Thursday, January 5, 2012

The First Week of a New Year

It’s been a while. The past week or so has mainly consisted of introducing my family to Morocco and giving them a glimpse into my daily delights and challenges. It’s meant so much for me to have them here and just a week in their company is making it hard to face being so completely alone again in a few days. I feel better prepared for it this time, but saying goodbye to my parents last night felt a lot like saying goodbye to them at the Burlington airport five months ago.

Bree (my sister) and Travis (my brother-in-law) still have a couple days left with me in Morocco. Our plans to go to Marrakesh for a few days were cancelled due to the nasty cold Bree & I seem to have acquired. We decided to stay here and lay low instead, especially because in a few days, I'll be on the road again, in a new country, with its own set of puzzles to solve. It’s hard not to be consumed with upcoming logistics and worries for a new place, but I’m trying to enjoy the little time I have left here, and savor my memories of having some familiar faces in the midst of this unfamiliar year.

One highlight in particular was a cooking class at the Riad where we were staying: Moroccan salad, vegetable Tajine, oranges with cinnamon & rose water and, of course, mint tea.

We also had the best helper (the 3 year-old daughter of the couple who runs the Riad became a new friend).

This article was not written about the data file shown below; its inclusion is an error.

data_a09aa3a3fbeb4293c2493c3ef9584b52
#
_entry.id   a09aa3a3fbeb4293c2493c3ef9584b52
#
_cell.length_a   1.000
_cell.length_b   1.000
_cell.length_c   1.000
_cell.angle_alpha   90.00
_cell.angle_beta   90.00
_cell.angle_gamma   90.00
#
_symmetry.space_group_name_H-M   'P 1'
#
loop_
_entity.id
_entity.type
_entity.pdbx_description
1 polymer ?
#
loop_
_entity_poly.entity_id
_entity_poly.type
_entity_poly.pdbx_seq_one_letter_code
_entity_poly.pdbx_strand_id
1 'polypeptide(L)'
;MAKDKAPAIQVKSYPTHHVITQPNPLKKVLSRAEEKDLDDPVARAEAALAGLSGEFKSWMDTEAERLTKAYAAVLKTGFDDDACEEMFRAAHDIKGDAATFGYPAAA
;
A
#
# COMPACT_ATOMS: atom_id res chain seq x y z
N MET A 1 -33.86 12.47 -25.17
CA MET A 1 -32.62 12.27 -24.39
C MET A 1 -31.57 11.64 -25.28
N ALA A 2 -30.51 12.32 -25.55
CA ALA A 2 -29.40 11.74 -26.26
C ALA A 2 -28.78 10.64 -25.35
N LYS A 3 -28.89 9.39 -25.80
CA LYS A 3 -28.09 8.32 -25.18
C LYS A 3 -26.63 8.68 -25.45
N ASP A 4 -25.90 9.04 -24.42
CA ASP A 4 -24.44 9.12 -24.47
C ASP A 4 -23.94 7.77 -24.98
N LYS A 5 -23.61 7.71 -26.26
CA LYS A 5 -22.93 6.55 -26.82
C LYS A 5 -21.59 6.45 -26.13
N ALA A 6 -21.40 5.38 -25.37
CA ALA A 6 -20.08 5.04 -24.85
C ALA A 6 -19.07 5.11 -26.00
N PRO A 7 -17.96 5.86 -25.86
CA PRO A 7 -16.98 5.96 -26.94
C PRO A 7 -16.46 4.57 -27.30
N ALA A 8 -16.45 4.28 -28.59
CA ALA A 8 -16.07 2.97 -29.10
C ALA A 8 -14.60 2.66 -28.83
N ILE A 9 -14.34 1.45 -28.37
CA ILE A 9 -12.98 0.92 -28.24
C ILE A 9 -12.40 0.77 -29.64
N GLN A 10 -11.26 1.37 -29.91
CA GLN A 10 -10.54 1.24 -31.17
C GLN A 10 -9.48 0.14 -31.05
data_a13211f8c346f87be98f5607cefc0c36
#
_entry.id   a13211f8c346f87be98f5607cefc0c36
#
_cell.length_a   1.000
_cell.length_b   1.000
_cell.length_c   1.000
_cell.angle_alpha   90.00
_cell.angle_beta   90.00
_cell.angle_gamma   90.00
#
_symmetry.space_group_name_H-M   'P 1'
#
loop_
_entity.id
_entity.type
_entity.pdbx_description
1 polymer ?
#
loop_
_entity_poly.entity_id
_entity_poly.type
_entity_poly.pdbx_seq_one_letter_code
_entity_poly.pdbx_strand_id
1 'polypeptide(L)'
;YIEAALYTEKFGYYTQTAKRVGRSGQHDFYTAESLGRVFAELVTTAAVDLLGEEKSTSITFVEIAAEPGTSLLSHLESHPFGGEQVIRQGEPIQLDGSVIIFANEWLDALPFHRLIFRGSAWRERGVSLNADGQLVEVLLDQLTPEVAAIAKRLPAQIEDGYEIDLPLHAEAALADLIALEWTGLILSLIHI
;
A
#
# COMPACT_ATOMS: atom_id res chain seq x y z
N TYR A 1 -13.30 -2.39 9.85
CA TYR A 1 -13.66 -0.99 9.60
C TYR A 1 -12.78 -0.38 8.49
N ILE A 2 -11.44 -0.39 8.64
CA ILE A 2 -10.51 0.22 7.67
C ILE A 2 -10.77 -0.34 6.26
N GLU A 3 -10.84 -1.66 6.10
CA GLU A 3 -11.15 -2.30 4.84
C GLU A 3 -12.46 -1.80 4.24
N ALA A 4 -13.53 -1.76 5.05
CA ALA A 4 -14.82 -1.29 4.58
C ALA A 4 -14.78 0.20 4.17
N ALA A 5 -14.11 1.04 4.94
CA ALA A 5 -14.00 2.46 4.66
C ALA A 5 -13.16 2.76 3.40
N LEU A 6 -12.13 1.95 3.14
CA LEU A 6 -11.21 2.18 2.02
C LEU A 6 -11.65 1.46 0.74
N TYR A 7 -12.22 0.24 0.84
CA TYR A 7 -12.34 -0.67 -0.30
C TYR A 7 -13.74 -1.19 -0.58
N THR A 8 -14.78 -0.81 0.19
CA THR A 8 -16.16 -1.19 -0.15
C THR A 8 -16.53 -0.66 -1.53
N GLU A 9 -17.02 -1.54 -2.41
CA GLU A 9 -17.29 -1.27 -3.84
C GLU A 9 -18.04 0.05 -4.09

I'll be honest and say that it's really hard to let go of this visit and remind myself that I have seven more months of solo travel before I can come home to this again. It was both rejuvenating and really nostalgia-inducing to see family at this point in the year. But I am so glad they came, even though it's hard to go through another goodbye.

Sometimes this year feels like something I'll never be able to explain to people; not only because of all these new places and sights and sounds but also because the experience of being alone in this is, I think, a really unique one. It's so strange to feel like I'm constantly making up the rules as I go along, trying to define exactly that I'm doing and how to do it, and never quite sure what I'm working towards except for making my eyes a little bit wider and my mind a little bit fuller.

Because of this, it makes me so grateful that in Morocco, I got to have visitors, to have people who can maybe understand a bit more of what this is for me; who will listen to my stories and share their own. People who will now know what I'm talking about when I mention the Oudayas, who will (strongly) encourage me to make tajines when I'm home in the U.S., and who remind me how lucky I am to be doing what I'm doing, but also remind me that it's okay if I need to cry about it sometimes. In other words, people who make me feel at home.

Even in Morocco.

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